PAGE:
WP&YR acquired some rolling stock from CN's Newfoundland operations, which shut down in November 1988; the acquisition included 8 side-pivot, drop-side air dump cars for large rocks, and 8 longitudinal hoppers for ballast, still painted in CN orange. These cars were converted from Newfoundland's 1,067 mm (3 ft 6 in) gauge to White Pass and Yukon Route's 914 mm (3 ft) gauge.

Most trains are hauled by the line's diesel locomotives, painted in green (lower) and yellow (upper), but one of the line's original steam locomotives is still in operation too, #73, a 2-8-2 Mikado-type locomotive. Another steam locomotive, #40 a 2-8-0 Consolidation type locomotive was on loan from the Georgetown Loop R.R. in Colorado for upwards of 5 years, but was returned after only 2 years. Former WP&Y 69, a 2-8-0, was re-acquired in 2001, rebuilt, and re-entered service in 2008.

Also operational, a few times a year, is an original steam-powered rotary snowplow, an essential device in the line's commercial service days. (The rotaries were retired in 1964, along with the remaining steam engines that pushed them, and snow clearing was done by caterpillar tractor.) While it is not needed as the tourist season is only in the summer months, it is a spectacle in operation, though, and the White Pass runs the steam plow for railfan groups once or twice a winter, pushed by two diesel locomotives (in 2000 only, it was pushed by two steam locomotives, #73 and #40).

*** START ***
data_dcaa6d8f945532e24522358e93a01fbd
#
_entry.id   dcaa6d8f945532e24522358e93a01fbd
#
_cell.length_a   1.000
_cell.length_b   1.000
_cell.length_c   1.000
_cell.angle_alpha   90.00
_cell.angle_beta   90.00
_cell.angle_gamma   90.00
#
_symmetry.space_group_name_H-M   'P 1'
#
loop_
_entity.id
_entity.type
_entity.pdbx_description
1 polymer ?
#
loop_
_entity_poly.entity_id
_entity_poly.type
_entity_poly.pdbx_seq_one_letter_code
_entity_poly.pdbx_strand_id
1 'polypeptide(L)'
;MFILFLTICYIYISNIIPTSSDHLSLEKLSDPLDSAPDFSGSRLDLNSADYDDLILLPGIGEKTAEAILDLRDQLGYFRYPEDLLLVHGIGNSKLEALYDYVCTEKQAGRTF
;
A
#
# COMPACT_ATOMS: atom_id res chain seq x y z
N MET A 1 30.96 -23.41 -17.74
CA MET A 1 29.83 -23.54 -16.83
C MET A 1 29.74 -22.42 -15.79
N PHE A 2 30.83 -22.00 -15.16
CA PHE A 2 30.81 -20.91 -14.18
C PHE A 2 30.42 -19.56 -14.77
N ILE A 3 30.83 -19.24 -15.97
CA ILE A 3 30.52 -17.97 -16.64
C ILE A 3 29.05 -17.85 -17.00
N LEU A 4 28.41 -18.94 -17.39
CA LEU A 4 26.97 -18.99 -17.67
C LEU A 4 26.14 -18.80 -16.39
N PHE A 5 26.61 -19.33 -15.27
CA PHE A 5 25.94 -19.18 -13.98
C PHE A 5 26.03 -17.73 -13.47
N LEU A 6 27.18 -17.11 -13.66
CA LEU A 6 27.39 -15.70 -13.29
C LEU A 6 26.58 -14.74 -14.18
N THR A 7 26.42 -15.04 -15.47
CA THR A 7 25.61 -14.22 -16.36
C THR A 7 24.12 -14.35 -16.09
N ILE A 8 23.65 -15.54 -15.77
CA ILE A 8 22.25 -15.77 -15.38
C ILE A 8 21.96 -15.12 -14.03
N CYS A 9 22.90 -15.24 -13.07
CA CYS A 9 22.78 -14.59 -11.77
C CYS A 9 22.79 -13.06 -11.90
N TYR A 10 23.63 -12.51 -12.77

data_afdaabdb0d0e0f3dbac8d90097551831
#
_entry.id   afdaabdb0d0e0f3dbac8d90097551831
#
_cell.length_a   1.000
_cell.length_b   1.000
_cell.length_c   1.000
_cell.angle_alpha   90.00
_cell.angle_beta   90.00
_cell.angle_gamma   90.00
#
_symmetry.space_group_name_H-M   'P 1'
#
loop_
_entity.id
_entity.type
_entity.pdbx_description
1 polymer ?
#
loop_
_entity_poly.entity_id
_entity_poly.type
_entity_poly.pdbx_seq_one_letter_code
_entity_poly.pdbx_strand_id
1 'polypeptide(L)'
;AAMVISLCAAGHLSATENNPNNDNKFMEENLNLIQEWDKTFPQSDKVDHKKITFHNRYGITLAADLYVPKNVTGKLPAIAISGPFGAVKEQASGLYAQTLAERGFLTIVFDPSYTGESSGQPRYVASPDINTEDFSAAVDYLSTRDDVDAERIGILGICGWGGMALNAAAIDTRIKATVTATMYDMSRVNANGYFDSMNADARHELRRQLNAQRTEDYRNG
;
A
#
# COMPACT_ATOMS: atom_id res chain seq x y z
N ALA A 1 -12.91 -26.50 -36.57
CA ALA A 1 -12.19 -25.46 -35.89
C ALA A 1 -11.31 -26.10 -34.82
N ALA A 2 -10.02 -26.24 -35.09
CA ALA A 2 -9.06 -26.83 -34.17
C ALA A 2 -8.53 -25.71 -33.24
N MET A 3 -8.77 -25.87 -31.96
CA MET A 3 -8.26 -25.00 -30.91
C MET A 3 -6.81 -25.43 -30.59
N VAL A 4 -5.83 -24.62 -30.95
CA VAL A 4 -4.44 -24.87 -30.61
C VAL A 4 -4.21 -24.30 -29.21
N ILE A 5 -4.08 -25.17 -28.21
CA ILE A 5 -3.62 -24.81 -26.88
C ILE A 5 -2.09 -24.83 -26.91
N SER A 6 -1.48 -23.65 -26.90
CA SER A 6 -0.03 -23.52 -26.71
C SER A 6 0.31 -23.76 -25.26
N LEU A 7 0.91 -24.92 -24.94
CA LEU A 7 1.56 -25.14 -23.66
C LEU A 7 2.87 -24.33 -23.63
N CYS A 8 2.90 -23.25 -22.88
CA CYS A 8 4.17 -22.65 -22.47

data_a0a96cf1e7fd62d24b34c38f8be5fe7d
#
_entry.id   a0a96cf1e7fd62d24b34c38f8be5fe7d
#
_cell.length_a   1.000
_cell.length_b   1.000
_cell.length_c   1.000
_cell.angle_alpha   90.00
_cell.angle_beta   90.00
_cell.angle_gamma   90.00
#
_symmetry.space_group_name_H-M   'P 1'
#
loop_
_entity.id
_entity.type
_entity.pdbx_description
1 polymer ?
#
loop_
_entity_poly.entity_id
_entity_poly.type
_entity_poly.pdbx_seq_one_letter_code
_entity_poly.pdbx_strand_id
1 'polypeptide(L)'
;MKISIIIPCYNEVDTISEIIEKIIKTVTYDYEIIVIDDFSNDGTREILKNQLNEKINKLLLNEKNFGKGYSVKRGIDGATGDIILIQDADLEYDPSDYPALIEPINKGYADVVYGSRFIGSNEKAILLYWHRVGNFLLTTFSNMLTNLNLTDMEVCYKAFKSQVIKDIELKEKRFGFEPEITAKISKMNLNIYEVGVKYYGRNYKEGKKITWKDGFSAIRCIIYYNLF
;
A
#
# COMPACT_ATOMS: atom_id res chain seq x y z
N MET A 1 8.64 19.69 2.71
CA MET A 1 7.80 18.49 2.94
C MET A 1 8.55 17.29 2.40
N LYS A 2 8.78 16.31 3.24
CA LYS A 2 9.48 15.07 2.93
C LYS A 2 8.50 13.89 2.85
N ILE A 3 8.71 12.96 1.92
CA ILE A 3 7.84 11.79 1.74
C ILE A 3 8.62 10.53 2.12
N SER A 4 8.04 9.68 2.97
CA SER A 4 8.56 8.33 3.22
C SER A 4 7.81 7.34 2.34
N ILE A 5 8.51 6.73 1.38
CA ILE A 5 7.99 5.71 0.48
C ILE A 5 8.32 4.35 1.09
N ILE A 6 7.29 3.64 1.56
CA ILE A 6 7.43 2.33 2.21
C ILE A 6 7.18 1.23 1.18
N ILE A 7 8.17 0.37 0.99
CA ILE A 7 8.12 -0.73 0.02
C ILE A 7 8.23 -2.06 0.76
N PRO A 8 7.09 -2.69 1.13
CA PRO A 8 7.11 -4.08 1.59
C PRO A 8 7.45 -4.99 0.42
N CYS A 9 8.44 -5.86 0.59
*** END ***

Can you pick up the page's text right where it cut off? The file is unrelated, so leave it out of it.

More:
The centennial of the Golden Spike at Carcross was reenacted on July 29, 2000, complete with two steam engines meeting nose-to-nose (#73 and #40), and a gold-coated steel spike being driven by a descendant of WP&YR contractor Michael James Heney.

One organization chartered a steam-pulled train from Carcross to Fraser, with a stopover at Bennett, on Friday, June 24, 2005. When expected participants seemed unlikely to arrive in the planned numbers, surplus seats were sold to the public, 120 USD or 156 CAD, with bus return to Carcross from Fraser. This represents the first paid passenger trips out of Carcross since 1982, a feature that started regular service in 2007.

White Pass president Gary Danielsen advised a CBC Radio interviewer that service to Whitehorse would require an enormous capital investment to restore the tracks, but the company is willing if there is either a passenger or freight potential to make it cost effective.

A June 2006 report on connecting Alaska to the continental railroad network suggested Carmacks as a hub, with a branch line to Whitehorse and beyond to either Skagway or Haines.